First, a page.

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The Military is Poisoning America’s Groundwater

Pat Elder World Beyond War
military base firefighting near grass and trees The military allows the poisons to leach into the groundwater to contaminate neighboring communities which use groundwater in their wells and municipal water systems.

War at Home

Ranjani Chakraborty and Abrahm Lustgarten ProPublica
bombs Unexploded ordnance. Open burns of munitions. Poisoned aquifers. Of all the military’s environmental hazards, the explosive compound RDX may be the greatest threat to America’s health.

How Military Outsourcing Turned Toxic

Abrahm Lustgarten Propublica
The military is one of the country’s largest polluters, with an inventory of toxic sites on American soil that once topped 39,000. At many locations, the Pentagon has relied on contractors like U.S. Technology to assist in cleaning and restoring land, removing waste, clearing unexploded bombs, and decontaminating buildings, streams and soil.

America's Toxic Prisons: The Environmental Injustices of Mass Incarceration

Candice Bernd, Zoe Loftus-Farren and Maureen Nandini Mitra Truthout
This collaborative feature by Truthout and Earth Island Journal is supported by a grant from the Fund for Investigative Journalism. It will be followed by a series of online investigative reports on the environment and mass incarceration.

The Plant Next Door

Sharon Lerner The Intercept
A Louisiana town plagued by pollution shows why cuts to the EPA will be measured in illnesses and deaths. When the Environmental Protection Agency informed people in St. John the Baptist Parish, Louisiana, last July that the local neoprene plant was emitting a chemical that gave them the highest risk of cancer from air pollution in the country, the information was received not just with horror and sadness but also with a certain sense of validation.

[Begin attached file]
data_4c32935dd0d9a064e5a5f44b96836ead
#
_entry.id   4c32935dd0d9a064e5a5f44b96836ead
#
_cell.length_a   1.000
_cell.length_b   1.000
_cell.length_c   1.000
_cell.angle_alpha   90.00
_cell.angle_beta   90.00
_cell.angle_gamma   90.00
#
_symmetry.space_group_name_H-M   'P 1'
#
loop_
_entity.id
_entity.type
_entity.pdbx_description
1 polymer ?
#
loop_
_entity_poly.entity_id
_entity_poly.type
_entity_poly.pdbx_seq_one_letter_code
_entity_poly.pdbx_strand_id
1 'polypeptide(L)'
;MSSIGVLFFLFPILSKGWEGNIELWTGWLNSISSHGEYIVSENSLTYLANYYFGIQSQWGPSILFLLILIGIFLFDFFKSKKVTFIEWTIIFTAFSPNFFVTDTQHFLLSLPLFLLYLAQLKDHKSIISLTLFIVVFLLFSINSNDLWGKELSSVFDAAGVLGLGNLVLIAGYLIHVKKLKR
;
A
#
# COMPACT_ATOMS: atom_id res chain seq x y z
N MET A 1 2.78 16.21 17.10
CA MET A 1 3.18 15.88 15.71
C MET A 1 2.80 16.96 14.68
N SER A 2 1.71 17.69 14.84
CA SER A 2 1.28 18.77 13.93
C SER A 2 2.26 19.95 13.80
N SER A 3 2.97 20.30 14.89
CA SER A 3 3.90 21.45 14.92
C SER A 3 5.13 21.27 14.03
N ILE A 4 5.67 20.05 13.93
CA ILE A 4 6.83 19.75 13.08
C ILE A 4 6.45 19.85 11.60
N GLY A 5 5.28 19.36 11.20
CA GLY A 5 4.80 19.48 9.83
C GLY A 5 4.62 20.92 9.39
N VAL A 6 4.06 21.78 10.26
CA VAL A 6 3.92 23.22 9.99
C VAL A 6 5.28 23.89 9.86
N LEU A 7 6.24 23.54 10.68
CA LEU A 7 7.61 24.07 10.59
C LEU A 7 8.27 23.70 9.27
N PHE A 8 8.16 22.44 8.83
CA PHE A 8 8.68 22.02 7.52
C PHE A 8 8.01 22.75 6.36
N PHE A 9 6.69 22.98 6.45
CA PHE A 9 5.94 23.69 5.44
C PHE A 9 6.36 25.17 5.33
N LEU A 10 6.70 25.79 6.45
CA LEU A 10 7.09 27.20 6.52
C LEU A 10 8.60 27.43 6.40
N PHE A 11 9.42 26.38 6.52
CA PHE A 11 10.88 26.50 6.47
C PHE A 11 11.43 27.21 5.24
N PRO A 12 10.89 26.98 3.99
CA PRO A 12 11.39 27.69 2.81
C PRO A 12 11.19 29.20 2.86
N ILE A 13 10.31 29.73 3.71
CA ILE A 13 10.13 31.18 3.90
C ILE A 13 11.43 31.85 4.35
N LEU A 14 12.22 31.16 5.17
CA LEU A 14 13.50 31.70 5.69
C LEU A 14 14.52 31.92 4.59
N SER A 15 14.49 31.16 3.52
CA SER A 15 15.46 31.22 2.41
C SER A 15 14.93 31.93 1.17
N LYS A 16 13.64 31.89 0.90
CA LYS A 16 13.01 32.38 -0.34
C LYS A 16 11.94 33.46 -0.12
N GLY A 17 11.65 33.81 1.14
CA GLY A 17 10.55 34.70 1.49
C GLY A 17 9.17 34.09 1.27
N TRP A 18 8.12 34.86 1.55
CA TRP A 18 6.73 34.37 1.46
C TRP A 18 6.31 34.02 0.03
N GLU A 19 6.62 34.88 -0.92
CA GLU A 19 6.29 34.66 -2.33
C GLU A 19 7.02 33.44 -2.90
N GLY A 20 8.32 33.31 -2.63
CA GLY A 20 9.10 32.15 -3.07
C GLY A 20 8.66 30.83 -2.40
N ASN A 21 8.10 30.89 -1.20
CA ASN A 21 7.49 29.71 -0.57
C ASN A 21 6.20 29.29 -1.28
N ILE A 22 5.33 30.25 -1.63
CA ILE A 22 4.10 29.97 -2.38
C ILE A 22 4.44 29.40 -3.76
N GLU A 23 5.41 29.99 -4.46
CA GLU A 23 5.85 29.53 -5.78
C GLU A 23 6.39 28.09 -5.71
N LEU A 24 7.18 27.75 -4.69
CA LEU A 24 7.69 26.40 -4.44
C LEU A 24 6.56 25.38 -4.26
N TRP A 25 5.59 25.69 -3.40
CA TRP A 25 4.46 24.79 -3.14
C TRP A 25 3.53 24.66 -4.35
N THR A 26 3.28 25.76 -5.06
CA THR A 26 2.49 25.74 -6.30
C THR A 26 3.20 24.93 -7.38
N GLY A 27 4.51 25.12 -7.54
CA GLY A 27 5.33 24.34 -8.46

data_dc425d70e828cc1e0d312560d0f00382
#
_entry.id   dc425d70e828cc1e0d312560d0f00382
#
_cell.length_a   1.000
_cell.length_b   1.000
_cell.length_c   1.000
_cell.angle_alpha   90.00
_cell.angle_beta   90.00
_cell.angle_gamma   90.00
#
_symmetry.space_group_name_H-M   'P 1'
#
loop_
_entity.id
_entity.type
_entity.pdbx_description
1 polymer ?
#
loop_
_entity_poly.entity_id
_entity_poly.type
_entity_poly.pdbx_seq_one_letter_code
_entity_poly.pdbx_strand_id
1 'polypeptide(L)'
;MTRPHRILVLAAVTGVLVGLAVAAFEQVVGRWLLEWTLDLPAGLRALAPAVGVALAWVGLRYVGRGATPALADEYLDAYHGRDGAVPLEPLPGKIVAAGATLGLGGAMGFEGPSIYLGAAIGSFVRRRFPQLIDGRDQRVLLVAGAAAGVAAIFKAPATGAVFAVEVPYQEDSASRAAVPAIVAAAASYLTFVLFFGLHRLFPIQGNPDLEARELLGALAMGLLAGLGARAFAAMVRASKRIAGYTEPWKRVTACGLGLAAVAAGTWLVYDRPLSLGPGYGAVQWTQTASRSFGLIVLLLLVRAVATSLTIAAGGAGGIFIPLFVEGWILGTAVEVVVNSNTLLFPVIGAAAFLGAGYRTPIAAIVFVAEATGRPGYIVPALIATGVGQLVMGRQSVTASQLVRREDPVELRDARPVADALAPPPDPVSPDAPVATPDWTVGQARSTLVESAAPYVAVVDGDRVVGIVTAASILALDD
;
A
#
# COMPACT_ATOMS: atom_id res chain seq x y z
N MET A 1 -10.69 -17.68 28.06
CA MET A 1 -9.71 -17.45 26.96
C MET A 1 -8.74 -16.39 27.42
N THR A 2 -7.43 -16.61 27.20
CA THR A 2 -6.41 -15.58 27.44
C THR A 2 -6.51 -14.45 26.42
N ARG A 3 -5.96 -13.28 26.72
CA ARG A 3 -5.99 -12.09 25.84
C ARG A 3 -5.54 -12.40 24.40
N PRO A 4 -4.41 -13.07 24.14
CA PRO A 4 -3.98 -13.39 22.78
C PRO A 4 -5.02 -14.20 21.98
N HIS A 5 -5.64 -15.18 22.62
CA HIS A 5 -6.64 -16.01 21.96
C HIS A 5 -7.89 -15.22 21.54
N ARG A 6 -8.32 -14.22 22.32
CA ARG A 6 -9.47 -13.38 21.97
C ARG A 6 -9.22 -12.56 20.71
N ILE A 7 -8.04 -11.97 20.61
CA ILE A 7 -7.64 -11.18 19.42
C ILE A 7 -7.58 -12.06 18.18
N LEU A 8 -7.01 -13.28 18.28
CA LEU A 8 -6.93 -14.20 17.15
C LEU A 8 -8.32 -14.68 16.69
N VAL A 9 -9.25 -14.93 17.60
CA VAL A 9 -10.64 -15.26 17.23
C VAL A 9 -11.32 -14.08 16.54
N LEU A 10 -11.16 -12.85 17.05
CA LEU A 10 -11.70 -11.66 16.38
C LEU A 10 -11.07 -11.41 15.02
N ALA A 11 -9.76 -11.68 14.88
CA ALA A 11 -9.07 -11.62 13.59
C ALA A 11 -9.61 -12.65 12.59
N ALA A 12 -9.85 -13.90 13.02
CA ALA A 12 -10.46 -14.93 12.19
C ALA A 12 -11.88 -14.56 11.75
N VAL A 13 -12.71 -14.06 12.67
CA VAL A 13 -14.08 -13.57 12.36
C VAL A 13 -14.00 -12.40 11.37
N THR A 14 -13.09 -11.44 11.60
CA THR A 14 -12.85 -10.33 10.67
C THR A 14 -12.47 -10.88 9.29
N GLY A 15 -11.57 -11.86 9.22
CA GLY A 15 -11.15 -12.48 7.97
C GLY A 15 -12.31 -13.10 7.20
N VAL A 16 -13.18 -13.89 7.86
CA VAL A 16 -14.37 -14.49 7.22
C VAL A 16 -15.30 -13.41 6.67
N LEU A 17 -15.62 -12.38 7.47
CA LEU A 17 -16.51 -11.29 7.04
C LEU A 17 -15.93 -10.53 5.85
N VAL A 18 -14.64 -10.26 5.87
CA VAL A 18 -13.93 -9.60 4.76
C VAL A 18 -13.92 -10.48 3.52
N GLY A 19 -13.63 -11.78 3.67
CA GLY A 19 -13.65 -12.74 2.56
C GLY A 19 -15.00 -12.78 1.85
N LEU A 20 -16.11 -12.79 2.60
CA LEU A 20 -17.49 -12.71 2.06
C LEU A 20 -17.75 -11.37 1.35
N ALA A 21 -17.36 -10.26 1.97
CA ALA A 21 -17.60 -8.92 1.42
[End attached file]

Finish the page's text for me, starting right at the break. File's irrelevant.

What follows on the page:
Trump Wants to Hand $54 Billion More to One of the World's Biggest Drivers of Climate Catastrophe

Sarah Lazare AlterNet
The U.S. military is a key climate polluter, likely the “largest organizational user of petroleum in the world,” according to a congressional report released in December 2012. Beyond its immediate carbon footprint—which is difficult to measure—the U.S. military has placed countless countries under the thumb of western oil giants. Social movements have long sounded the alarm over the link between U.S.-led militarism and climate change.

Louisiana's Oil and Gas Industry Continues Growing Along the Coast It's Helping Shrink

Julie Dermansky DeSmogBlog
The Louisiana coast loses a football field’s worth of land every 38 minutes. This staggering rate of land loss has been brought on by climate change and coastal erosion accelerated by human activities, including water diversion projects and damage done by the oil and gas industry. Moderator's Note: Go to original source for mind-boggling photos of criminal devastation.

Oilfield Wastewater Used to Grow Food in California May Contain Toxins

Maureen Nandini Mitra Earth Island Journal
Did you know that some of the fruits and veggies out on supermarket shelves are grown using wastewater from oil and gas operations? For the past several years, many drought-stricken farms in California’s Central Valley, which produces 40 percent of the nation’s fruits and vegetables, have been increasingly irrigating their crops with wastewater. Chemicals present include 16 the state classifies as carcinogens or reproductive toxicants, says EWG report.
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